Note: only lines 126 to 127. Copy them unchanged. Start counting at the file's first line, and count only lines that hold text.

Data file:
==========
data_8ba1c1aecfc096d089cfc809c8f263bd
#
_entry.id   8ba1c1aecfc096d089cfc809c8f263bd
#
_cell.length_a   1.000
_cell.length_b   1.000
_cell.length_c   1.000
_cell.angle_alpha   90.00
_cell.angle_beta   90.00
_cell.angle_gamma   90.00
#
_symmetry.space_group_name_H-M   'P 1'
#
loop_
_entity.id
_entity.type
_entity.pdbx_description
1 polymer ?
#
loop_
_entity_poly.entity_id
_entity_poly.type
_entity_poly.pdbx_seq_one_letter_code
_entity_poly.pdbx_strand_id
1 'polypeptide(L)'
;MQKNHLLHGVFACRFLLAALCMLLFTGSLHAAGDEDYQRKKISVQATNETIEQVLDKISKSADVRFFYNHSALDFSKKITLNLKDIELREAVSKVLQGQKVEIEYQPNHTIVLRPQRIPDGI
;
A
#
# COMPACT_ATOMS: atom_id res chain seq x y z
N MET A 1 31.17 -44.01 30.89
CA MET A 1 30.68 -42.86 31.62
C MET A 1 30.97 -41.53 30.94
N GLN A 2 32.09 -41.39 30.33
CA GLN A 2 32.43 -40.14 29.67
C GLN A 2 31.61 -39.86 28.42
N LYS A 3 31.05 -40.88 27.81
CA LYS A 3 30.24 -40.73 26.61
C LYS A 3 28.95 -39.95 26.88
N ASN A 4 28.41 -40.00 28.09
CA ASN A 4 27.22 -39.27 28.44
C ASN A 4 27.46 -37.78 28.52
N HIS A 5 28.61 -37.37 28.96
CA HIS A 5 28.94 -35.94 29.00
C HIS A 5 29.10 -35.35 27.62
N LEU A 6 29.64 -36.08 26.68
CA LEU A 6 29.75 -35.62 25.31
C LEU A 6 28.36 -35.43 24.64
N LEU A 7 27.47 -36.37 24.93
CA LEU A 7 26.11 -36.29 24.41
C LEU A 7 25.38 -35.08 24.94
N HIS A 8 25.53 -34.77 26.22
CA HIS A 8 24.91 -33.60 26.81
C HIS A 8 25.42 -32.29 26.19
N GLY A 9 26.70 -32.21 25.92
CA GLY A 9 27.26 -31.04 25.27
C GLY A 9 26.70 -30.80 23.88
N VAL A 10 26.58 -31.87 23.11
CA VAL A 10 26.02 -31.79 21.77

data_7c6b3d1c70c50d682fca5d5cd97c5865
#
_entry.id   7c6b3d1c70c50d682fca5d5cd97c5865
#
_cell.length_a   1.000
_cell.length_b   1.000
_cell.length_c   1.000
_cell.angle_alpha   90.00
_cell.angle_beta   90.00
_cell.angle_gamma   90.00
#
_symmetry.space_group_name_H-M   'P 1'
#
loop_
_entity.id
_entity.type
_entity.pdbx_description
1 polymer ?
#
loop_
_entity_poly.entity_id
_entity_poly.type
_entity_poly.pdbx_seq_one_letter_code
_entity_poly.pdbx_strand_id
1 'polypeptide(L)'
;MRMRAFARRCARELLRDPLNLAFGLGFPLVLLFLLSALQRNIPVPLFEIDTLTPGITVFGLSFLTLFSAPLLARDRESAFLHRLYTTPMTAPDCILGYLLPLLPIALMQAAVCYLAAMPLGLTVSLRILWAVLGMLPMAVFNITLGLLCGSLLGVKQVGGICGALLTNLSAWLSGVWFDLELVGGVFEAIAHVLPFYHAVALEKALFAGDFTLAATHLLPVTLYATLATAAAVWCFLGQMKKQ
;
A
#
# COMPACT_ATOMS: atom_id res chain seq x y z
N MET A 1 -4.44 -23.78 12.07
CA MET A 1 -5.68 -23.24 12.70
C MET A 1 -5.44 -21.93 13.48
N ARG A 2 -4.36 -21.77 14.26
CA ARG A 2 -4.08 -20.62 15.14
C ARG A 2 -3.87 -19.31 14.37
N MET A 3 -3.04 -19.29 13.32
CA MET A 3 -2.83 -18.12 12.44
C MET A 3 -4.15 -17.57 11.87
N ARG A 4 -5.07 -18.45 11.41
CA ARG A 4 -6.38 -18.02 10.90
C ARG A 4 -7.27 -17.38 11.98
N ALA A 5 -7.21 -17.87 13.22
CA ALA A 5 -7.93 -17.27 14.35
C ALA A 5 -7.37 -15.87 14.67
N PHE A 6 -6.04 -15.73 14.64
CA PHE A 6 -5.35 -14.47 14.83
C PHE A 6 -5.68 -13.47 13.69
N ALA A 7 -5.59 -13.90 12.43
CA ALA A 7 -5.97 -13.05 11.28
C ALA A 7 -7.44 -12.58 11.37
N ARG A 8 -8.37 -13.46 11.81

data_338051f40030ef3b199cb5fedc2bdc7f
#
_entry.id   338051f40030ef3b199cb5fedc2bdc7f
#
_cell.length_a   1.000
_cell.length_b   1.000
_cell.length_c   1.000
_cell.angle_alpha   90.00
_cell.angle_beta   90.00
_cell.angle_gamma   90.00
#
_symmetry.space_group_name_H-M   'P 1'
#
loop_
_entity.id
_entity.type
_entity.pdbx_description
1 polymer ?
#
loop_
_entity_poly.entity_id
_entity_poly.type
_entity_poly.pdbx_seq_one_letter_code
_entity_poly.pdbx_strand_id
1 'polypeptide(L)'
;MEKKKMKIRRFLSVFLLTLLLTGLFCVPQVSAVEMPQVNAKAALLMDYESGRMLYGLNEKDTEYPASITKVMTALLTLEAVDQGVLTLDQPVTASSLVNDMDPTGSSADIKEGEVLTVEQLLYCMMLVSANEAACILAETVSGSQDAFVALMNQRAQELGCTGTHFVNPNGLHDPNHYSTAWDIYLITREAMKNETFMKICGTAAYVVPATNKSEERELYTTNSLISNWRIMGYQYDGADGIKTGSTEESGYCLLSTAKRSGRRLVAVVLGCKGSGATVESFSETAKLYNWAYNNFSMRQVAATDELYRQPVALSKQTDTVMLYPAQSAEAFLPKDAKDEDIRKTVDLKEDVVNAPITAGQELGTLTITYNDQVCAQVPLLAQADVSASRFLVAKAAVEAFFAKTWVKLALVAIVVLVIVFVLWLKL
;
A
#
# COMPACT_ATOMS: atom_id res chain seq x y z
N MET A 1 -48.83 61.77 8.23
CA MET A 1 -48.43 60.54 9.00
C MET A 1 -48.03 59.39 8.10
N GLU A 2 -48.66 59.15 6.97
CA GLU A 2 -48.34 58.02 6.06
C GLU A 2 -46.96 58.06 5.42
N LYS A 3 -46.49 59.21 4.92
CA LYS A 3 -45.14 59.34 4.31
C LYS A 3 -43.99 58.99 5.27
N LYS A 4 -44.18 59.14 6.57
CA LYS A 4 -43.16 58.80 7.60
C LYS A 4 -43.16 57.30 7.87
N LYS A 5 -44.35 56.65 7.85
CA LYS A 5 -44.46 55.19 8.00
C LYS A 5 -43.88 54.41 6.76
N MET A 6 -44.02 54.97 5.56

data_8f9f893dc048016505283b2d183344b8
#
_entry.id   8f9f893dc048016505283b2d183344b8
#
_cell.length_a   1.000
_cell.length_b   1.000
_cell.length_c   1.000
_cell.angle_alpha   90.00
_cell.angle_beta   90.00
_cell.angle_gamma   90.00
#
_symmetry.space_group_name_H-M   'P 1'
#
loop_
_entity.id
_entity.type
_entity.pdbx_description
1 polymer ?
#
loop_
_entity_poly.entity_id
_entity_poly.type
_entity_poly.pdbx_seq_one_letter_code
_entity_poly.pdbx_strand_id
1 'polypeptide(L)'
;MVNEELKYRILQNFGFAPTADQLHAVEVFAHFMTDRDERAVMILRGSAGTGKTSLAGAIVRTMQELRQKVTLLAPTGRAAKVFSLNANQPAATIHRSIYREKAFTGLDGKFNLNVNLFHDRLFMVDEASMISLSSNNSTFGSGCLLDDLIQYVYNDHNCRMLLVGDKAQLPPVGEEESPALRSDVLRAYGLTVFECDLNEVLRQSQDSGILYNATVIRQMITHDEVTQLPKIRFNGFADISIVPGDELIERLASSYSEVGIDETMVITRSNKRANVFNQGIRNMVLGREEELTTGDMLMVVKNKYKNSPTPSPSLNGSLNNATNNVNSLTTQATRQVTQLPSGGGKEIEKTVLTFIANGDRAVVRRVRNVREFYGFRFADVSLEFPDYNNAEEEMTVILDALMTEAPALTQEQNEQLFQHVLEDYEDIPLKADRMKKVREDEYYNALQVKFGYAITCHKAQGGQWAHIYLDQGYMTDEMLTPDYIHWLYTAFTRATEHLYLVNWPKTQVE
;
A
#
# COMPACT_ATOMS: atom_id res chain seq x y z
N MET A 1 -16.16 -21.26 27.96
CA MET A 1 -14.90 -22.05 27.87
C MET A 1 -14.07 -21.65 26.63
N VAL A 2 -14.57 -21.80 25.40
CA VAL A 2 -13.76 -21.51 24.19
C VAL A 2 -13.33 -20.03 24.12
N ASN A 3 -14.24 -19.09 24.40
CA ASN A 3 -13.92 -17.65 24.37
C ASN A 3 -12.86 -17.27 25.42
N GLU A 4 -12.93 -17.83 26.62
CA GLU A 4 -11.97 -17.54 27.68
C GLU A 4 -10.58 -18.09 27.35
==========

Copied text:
_entity.id
_entity.type